Hartsfield-Jackson Airport, outside Atlanta, occupies a lot of ground. To clear flight paths, the Federal Aviation Administration bought out surrounding neighborhoods. Most houses were destroyed; in time, the 16-block parcel devolved into an urban wasteland. College Park eventually bought back the properties, intending to create a new business district adjacent to the airport, the Georgia Convention Center and several hotels. Some infrastructure was in place, albeit aging. But no stormwater system had ever served the neighborhood.
As the Obama administration began its first term, College Park applied for a stimulus grant to install an LID stormwater and irrigation system.
The plan emphasized trees planted in “filter boxes” as a means of reducing first-flush pollutants, including oil and grease, bacteria, suspended solids and metals. Features like this helped attract funding. Without the [filter boxes], “the project would never have been approved,” according to Jackson Meyers, city engineer for College Park.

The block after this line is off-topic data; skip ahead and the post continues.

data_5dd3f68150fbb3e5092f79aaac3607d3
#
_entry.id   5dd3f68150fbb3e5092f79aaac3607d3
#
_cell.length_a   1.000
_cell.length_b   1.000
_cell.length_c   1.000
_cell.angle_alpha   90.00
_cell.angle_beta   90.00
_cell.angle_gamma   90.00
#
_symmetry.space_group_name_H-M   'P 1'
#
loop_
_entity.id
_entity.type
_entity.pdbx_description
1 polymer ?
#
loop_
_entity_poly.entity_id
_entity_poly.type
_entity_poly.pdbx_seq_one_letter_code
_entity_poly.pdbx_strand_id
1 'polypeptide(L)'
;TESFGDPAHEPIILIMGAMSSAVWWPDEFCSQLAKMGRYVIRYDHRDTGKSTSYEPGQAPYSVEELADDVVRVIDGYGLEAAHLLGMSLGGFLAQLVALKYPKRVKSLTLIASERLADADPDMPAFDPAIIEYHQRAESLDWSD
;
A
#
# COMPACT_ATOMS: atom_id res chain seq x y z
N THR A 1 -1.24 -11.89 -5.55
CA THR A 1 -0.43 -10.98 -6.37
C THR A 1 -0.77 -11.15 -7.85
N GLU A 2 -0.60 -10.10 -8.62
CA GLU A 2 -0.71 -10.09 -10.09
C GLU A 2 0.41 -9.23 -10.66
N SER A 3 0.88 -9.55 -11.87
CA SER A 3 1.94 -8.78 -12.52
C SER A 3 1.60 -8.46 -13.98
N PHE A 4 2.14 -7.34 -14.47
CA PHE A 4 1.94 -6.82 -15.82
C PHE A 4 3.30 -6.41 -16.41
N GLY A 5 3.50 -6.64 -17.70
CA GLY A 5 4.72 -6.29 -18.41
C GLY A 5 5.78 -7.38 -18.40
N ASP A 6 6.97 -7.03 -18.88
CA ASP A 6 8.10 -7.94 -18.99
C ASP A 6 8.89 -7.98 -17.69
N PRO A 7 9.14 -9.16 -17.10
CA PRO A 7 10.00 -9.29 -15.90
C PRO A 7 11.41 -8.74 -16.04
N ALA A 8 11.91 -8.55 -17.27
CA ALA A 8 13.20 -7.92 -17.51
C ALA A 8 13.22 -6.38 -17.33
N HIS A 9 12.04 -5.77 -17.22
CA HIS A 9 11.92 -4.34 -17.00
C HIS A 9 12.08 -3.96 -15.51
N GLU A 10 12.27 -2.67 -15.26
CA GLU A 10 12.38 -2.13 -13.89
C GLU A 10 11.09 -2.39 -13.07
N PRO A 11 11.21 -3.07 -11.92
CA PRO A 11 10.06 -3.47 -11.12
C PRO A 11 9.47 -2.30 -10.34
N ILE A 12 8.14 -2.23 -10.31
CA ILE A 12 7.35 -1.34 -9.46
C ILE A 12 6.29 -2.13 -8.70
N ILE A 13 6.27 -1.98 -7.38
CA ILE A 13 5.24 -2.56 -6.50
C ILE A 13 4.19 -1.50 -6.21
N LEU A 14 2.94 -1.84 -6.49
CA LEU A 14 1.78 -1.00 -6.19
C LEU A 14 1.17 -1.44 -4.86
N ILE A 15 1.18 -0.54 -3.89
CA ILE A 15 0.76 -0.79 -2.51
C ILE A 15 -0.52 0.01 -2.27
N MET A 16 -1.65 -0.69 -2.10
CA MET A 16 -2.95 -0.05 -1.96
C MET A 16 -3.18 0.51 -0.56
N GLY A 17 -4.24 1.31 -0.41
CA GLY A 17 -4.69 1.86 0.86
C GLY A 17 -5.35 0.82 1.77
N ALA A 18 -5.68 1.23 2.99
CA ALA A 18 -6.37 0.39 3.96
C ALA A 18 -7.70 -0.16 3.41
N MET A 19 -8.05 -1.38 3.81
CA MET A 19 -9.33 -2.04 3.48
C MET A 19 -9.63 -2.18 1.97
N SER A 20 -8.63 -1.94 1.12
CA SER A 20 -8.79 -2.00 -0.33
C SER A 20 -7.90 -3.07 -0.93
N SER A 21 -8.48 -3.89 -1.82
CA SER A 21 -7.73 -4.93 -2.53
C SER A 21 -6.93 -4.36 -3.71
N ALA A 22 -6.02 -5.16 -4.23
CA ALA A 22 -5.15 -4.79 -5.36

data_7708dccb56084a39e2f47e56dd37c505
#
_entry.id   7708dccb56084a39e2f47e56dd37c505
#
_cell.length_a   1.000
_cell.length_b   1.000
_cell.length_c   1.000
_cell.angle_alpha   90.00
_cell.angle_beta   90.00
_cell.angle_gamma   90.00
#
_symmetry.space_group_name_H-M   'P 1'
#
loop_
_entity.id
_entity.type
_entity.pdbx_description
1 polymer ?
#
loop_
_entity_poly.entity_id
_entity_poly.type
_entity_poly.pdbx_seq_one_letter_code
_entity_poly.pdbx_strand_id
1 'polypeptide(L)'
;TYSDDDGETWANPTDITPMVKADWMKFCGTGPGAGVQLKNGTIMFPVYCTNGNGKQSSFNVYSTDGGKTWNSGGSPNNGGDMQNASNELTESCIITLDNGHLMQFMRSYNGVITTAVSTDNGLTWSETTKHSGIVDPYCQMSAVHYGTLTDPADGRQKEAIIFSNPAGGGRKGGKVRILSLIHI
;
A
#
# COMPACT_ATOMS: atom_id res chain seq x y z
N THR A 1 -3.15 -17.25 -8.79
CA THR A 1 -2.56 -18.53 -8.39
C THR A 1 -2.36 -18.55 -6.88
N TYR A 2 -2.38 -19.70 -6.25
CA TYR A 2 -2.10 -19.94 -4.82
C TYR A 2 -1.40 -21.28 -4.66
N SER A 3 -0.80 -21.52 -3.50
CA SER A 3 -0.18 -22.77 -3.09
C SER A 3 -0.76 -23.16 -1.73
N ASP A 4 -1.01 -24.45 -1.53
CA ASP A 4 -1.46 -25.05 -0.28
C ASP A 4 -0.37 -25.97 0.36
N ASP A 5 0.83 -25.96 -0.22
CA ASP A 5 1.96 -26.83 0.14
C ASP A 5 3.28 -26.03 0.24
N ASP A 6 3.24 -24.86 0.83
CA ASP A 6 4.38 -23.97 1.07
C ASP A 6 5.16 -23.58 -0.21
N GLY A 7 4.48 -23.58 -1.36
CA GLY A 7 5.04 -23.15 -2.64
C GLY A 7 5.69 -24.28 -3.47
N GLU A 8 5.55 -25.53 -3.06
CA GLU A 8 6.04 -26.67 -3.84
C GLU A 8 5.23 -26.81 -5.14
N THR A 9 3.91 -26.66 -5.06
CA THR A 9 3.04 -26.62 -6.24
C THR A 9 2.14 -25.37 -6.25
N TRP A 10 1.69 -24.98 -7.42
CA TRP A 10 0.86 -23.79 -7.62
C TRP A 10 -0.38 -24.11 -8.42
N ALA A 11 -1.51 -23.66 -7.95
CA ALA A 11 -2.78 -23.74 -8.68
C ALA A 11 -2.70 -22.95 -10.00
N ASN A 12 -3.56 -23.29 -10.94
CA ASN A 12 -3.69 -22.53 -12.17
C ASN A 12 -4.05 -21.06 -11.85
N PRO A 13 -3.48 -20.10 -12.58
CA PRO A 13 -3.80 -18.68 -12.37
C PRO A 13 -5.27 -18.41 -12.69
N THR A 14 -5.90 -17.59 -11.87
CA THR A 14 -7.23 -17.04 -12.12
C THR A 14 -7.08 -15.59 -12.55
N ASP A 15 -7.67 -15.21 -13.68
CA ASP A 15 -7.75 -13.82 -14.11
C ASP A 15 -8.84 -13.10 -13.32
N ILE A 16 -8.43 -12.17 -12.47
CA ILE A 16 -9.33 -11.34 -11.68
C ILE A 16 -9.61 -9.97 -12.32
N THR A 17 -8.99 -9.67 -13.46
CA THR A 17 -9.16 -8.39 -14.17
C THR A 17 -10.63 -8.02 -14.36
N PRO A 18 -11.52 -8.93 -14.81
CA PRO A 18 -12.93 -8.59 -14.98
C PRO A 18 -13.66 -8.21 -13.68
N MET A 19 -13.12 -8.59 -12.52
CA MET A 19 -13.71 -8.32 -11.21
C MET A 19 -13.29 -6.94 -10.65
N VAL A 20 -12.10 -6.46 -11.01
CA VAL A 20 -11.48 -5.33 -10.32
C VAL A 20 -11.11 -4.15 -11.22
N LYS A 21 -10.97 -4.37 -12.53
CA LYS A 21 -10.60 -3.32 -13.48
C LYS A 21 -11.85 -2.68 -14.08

Tree Box Filters Help Reclaim a Lost Neighborhood — College Park Georgia
• American Recovery and Reinvestment Act of 2009
• Georgia Environmental Finance Authority
• Structural and infrastructure improvements mixed both green and gray components
• Biofiltration key project goal — given nature of abandoned sites
• When natural disasters and fiscal stimulus programs create funding pools, make green infrastructure a priority
• Sequence project phases to allow concentrated effort on each
• Align with business development agencies